If you are unaware of what "Gittles" might be, I'm here to explain them.
When I began my Plattsburgh broadcasting career more than 50 years ago, I continued what I now call subliminal art.
As a child in school, I was sometimes severely reprimanded for drawing pictures while the teacher was giving us a lesson. I was called a daydreamer, and indeed I was; but I always learned the lesson and comprehended its content as well or better than my classmates, sometimes to the teacher's dismay.
It took almost 70 years for science to finally recognize that one can concentrate better when doodling or drawing pictures. Rather than being a distraction, it turns out to be a learning enhancement. I continued the practice throughout high school and college.
For the first two years, other real and imagined distractions caused me real grief and led to dismissal from the first school and failure at the second.
The advent of what is now Stony Brook University on Long Island was my savior and, in retrospect, was an educational experience that can never be duplicated. Tuition was free for in-state residents and was supplemented by an academic scholarship.
The temporary campus was converted from a fabulous Long Island estate called Planting Fields, and the setting for an experimental college was fabulous.
Classes were held in the former Coe family manor house, resembling a European castle. There were gold-plated bathroom fixtures with marble counters, giant medieval paintings, elk and moose heads in the library and a gigantic fireplace in the "great room," with long wooden tables replete with spur marks from hundreds of years ago.
Every tree and shrub on the immaculately manicured grounds was identified by a plaque. Greenhouses contained unique orchids and other rare flora. Former horse stables and jockey's quarters were transformed into dormitory rooms and a cafeteria.
It was a setting that sucked me in like a giant vacuum and held me for four years, leading to a bachelor of science degree in humanities, a designation I had never heard of before — or since. It was a fairy-tale experience that still sends me into delighted reverie.
Of course, I drew pictures during classes there, but, sadly, kept only a few. The practice continued when I began work at a Plattsburgh radio station in 1961. While sorting through old papers a few weeks ago, I came across a picture from October of that year and a sad memory, when I wrote something like, "I was fired for the first time in my life today."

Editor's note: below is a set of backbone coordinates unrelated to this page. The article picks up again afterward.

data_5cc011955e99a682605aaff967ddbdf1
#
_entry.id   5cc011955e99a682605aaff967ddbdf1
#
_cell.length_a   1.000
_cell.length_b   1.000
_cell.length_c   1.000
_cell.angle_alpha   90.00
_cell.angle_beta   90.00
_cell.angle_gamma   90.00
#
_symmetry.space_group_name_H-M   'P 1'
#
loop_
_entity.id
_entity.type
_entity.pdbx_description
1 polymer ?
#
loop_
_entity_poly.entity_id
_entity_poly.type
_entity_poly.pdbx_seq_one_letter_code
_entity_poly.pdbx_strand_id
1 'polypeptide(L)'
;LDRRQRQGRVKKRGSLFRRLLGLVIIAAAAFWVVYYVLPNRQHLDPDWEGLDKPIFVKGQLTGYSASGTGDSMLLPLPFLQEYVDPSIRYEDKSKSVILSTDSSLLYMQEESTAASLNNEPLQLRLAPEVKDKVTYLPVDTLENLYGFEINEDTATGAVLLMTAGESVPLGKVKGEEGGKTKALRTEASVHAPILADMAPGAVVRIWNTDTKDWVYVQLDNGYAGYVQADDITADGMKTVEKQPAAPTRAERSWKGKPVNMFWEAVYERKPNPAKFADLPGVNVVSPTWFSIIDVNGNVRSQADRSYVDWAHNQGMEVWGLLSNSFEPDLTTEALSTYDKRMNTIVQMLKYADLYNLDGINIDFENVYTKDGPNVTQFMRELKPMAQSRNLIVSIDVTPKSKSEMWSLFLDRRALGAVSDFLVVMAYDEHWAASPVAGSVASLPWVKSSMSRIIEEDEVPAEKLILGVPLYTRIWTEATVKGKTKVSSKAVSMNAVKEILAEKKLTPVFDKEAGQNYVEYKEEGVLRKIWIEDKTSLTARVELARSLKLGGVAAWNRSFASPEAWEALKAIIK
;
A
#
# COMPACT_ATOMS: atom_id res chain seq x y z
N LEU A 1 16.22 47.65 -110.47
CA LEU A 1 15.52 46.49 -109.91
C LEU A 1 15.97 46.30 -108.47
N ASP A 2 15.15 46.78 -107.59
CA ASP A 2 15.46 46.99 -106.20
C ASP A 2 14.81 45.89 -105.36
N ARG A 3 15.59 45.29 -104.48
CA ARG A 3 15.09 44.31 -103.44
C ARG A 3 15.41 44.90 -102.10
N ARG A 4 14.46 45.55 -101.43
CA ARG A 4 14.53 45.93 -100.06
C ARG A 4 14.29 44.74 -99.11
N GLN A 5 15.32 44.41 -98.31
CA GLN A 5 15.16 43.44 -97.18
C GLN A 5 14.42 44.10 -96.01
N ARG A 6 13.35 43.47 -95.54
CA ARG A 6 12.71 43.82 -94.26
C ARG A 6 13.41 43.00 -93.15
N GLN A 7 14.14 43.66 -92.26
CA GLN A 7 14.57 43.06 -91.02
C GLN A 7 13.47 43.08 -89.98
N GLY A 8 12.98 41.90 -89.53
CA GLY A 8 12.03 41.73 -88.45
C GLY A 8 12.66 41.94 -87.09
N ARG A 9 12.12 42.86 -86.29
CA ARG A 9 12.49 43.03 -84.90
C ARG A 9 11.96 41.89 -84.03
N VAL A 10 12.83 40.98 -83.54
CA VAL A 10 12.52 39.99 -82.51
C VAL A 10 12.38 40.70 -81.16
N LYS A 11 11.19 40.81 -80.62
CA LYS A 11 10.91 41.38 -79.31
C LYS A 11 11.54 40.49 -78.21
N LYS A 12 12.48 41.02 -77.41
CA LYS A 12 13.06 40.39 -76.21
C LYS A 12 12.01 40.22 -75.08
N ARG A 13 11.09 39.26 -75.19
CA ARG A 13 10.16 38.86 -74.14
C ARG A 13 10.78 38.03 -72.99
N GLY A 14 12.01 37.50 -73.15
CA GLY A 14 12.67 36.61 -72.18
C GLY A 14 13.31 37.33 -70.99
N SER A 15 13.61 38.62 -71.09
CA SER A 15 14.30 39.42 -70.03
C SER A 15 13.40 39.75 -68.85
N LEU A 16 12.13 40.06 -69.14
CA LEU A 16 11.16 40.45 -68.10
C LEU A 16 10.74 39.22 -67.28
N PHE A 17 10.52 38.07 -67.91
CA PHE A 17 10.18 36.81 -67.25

Seeing that picture and its accompanying note renewed the anger and anxiety of that black day in my personal history.
I was fortunate to soon move across town to the other radio station, starting a tenure that lasted in the neighborhood of 36 years. I drew pictures almost every time I was on the radio, either playing records or conducting interviews. Unlike the previous years, I signed and dated almost every one. My wife, Kaye, packed those pictures in boxes and saved many hundreds.
I drew other pictures for my wife and children for various occasions, and some have also survived.
Since leaving radio in 1997, I have labored over what I can do with those drawings to add to our meager coffers in my old age. I wrote three rhyming books and named the drawings Gordie Little "Gittles," since my signature of "G. Little" looked like Gittle. They are as yet unpublished, and I'm still struggling to come up with a way to share all the drawings with John Q. Public.
Also during the recent "hoeing out" of my River Room and shed, I found a cache of 1975 "Gittles" that are not dated and signed but are among those that are.
Many of my Gittles (pictured at right) were drawn on the reverse of Associated Press teletype news stories that had been printed on one of those now antiquated, clacking machines you see only in old movies. It dawns on me that the news stories themselves could add something to the provenance of the Gittles.
Am I still daydreaming, or am I on to something here? Kaye wishes me pleasant dreams, and I hope you do as well.
Have a great day and please, drive carefully.
Gordie Little was for many years a well-known radio personality in the North Country and now hosts the "Our Little Corner" television program for Home Town Cable. Anyone with comments for him may send them to the newspaper or email him at firstname.lastname@example.org.